Who knew that “grandma” could be so in fashion? I’m referring, of course, to the grandma pizza. Or grandma pie, as it appears on the menu at GG’s in New York City’s East Village. If, that is, you even bother to look. “It’s the one thing that people order as soon as they sit down, and they don’t even look at the menu — they order it before they order drinks,” says executive chef Bobby Hellen.
Indeed, Hellen’s signature six-slice pie, liberally dotted with little pepperonis and flagged with fresh basil, has become quite the sensation since the restaurant opened last fall. The Village Voice raved about the sauce, colorfully describing it as “more herb-stocked than a Colorado dispensary.” (Hellen grows many of the ingredients in the restaurant’s garden out back.) Eater, meanwhile, has gone into exhaustive detail in outlining the chef’s intensive pizza-making process.
But while Hellen’s grandma pie is perhaps the most prominent of its kind at the moment, it is far from the only example of this increasingly popular, yet relatively new style of pizza. From old-school joints like J & V Pizzeria in Bensonhurst to newer spots like Best Pizza in Williamsburg, grandma is flourishing on menus across the city — and beyond. Once considered a strictly New York phenomenon, the style is beginning to transcend its regional trappings. Writing in Pizza Today, California-based pizza maker Tony Gemignani, who serves his own version of the grandma at Slice House in Rohnert Park, recently recounted his first encounter with a grandma pizza in Italy, at a place run by a Staten Island ex-pat who wanted to bring this new style to the old world.
In the lead-up to Thursday’s big game, Food Republic spoke with NHL forward (and doughnut mogul) Jeff Halpern and restaurateur (and die-hard Habs fan) Joel Tietolman to get a better sense of how both food scenes match-up, regardless of the outcome on the ice. Read the full article here.
Chicago chef Jared Van Camp is perhaps best known for his work with charcuterie. You could say he wears his penchant for pork on his sleeve, with a vintage-looking English butcher’s diagram of pig parts proudly tattooed on his left forearm. Not the type of guy you’d expect to see pushing pints of liquefied kale, carrot and collard greens. “I’m not a vegetarian by any stretch of the imagination,” says Van Camp. Come springtime, however, he plans to be slinging all sorts of cleverly crafted plant-based concoctions at a fancy new juice bar called Owen + Alchemy. “The timing is right to inject some liquid green vitality into the land of deep-dish and sausage,” says Chicago native Anne M. Owen, a former magazine publisher who is Van Camp’s partner in Owen + Alchemy. The Windy City duo is aiming to capitalize on a trend that’s swept across New York and Los Angeles like a superfood tsunami in recent years and is now spilling throughout urban America. “These days, you throw a rock, you hit a juice bar,” says Melvin Major, Jr., operator of New York’s popular Melvin’s Juice Box, with two locations in Manhattan and plans for a third…. Continue reading →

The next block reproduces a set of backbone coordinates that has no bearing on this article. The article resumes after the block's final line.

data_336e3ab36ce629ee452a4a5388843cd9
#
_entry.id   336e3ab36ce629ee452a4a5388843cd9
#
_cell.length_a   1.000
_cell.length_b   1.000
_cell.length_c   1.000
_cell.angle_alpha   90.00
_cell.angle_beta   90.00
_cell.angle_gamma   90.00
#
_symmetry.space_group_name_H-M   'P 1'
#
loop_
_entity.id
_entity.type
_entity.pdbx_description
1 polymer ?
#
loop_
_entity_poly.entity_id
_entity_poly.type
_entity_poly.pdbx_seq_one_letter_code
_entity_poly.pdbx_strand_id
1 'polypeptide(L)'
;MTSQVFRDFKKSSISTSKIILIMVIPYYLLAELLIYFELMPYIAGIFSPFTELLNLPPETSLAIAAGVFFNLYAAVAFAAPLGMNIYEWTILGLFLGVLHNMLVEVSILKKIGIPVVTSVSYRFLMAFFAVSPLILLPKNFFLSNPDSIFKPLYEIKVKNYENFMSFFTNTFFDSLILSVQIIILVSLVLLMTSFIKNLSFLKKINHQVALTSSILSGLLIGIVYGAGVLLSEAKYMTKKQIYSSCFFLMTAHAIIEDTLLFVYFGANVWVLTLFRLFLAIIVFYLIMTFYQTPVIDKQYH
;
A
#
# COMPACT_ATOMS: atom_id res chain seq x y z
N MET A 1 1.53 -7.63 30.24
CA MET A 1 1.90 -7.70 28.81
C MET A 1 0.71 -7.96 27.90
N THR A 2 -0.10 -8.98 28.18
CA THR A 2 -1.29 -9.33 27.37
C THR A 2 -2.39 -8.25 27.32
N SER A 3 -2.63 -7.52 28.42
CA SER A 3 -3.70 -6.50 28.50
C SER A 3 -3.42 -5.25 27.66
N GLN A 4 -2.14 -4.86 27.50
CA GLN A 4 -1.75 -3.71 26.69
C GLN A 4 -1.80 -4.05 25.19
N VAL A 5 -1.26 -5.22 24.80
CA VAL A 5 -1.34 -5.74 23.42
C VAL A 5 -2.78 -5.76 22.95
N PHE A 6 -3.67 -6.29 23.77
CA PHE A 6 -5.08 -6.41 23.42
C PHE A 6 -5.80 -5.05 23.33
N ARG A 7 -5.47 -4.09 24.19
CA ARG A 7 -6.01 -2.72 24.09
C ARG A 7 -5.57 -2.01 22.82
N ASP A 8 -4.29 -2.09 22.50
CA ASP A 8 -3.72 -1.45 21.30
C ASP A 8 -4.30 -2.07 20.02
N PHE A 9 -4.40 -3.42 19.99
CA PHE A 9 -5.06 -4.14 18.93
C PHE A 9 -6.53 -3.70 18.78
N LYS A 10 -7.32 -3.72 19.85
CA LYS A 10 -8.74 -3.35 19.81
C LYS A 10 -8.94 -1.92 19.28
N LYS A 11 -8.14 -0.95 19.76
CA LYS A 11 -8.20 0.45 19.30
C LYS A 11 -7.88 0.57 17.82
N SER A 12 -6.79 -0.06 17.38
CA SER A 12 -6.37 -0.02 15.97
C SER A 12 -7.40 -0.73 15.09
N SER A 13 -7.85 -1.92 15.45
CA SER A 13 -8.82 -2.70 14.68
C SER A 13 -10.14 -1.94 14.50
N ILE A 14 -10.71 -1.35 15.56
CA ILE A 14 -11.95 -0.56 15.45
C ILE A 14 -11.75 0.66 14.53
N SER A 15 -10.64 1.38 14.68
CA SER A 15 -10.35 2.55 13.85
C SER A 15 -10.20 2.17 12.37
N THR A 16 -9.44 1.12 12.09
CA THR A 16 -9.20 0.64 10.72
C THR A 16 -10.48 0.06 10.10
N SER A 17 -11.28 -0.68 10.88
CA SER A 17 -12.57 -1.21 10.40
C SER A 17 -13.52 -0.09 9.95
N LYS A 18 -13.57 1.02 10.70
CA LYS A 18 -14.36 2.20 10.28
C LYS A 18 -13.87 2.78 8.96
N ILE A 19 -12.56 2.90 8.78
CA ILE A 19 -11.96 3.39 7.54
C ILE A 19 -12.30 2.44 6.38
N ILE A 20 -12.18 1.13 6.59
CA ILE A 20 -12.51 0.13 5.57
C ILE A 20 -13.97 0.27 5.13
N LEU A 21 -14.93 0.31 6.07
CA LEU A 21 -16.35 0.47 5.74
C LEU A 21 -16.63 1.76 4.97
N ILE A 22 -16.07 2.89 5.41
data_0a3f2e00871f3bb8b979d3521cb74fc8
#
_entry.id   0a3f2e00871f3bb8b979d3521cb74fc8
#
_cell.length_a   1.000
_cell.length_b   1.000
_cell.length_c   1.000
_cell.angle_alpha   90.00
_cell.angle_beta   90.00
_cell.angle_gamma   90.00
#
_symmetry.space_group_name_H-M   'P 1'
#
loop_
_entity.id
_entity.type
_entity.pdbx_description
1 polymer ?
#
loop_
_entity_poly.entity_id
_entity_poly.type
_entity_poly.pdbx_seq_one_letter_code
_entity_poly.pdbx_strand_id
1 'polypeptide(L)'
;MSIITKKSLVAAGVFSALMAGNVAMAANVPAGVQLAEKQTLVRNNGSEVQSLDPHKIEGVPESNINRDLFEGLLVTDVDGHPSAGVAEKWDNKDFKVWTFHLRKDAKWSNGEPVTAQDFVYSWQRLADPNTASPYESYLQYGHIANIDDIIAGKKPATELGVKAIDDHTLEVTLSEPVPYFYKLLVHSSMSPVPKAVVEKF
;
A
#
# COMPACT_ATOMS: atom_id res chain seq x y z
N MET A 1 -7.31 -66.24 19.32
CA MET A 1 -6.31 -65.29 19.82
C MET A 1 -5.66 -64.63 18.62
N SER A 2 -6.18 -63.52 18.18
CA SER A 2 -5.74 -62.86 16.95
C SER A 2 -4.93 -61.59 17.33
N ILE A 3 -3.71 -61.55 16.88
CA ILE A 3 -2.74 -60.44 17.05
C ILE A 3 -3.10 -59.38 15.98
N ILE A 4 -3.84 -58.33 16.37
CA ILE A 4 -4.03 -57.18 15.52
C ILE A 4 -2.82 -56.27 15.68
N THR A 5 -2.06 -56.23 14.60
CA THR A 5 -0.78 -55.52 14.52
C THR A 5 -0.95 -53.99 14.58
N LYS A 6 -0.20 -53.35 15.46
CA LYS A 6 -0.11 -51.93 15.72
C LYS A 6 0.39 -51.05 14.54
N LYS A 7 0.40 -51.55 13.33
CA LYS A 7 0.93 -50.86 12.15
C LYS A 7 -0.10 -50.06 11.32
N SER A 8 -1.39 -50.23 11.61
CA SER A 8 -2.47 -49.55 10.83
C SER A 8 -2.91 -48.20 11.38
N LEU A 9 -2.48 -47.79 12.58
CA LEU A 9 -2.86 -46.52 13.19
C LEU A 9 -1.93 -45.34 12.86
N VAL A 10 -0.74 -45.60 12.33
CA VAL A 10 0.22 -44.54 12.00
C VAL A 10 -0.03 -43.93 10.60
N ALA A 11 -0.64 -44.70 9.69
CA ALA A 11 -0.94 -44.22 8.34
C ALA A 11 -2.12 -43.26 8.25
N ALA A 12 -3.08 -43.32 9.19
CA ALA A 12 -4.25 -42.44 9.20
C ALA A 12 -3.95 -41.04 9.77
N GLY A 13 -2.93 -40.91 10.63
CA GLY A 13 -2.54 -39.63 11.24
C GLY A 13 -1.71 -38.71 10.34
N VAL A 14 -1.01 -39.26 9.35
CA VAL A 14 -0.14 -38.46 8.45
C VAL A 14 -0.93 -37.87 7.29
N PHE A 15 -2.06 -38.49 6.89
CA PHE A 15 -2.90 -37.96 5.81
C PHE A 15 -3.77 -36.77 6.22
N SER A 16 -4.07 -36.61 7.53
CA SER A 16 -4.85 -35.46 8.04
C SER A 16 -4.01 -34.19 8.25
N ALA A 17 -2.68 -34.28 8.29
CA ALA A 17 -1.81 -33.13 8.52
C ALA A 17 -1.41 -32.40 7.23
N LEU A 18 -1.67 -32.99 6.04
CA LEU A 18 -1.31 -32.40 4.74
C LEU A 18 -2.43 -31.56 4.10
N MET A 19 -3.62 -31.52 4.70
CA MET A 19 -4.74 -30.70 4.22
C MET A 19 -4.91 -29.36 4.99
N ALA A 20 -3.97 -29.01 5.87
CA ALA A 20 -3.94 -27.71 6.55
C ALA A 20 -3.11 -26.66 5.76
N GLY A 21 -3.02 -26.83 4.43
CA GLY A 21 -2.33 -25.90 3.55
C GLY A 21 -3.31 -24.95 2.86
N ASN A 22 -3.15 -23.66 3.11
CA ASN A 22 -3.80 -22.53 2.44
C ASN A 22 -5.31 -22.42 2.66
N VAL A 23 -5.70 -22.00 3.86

The recent opening of Villard Michel Richard, tucked inside Manhattan’s Palace Hotel, marked not only its namesake chef’s return to New York after a 40-year absence. It also foisted another gussied-up slab of ground beef onto the city’s escalating up-market burger scene. Behold, the Villard Burger, Richard’s fussy French take on the classic American sandwich. Listed at $26, the burger is a far cry from, say, the outrageous Le Burger Extravagant at Serendipity 3 — that $295 Wagyu-flavored, diamond-toothpick-skewered publicity stunt on a bun which claims to be the world’s most expensive burger. Richard seems to expect real people to actually order his burger. A comparatively affordable option, the Villard Burger falls into the same gourmet category as the popular Black Label Burger at Minetta Tavern ($28) and the original short rib-and-foie gras-stuffed burger at Daniel Boulud’s db bistro moderne ($32). It’s also essentially the same burger that Richard serves at his Central restaurants in Las Vegas and Washington, D.C. Same olive oil brioche bun, baked in-house. Same tomato confit and homemade garlic mayo. Same crunchy potato tuile on top — a fancy chip that has become one of the chef’s signature ingredients. Only at Villard, Richard’s burger costs $8 more…. Continue reading →
Arguably the biggest restaurant opening of the year, Andrew Carmellini‘s French revivalist brasserie Lafayette has been racking up the star ratings of late. (As ably aggregated by Eater: “Platt gave it two, Sutton gave it two and a half stars, and Cuozzo gave it three.”) This week, the Times‘ Pete Wells knocks the Carmellini love down a peg or two, with a single star review best summed up by the phrase: “I don’t love it.” Mostly displeased about the service–noting, for instance that staffers had trouble pronouncing “simple French words on the menu”–Wells did have some nice things to say about Carmellini’s chef de cuisine, Damon Wise, whom the critic described as an “ace technician.” Continue reading →
Watch out, Equinox! New York Yankees captain Derek Jeter is partnering with the international 24-Hour Fitness chain to open three new “classy” sports clubs in Manhattan this year. What, you were expecting a Roger Clemens-run juice bar? The first will be a 28,000-square-foot facility on Fifth Avenue, conveniently located just a short guilt-ridden walk from Danny Meyer’s Shake Shack in Madison Square Park. Additional locations are planned for SoHo and also in Midtown, a few blocks from the pro slugger’s own $13 million pad in the Trump World Tower. The healthy and wealthy Yankees shortstop recently took a breather to talk with me about the project. Continue reading →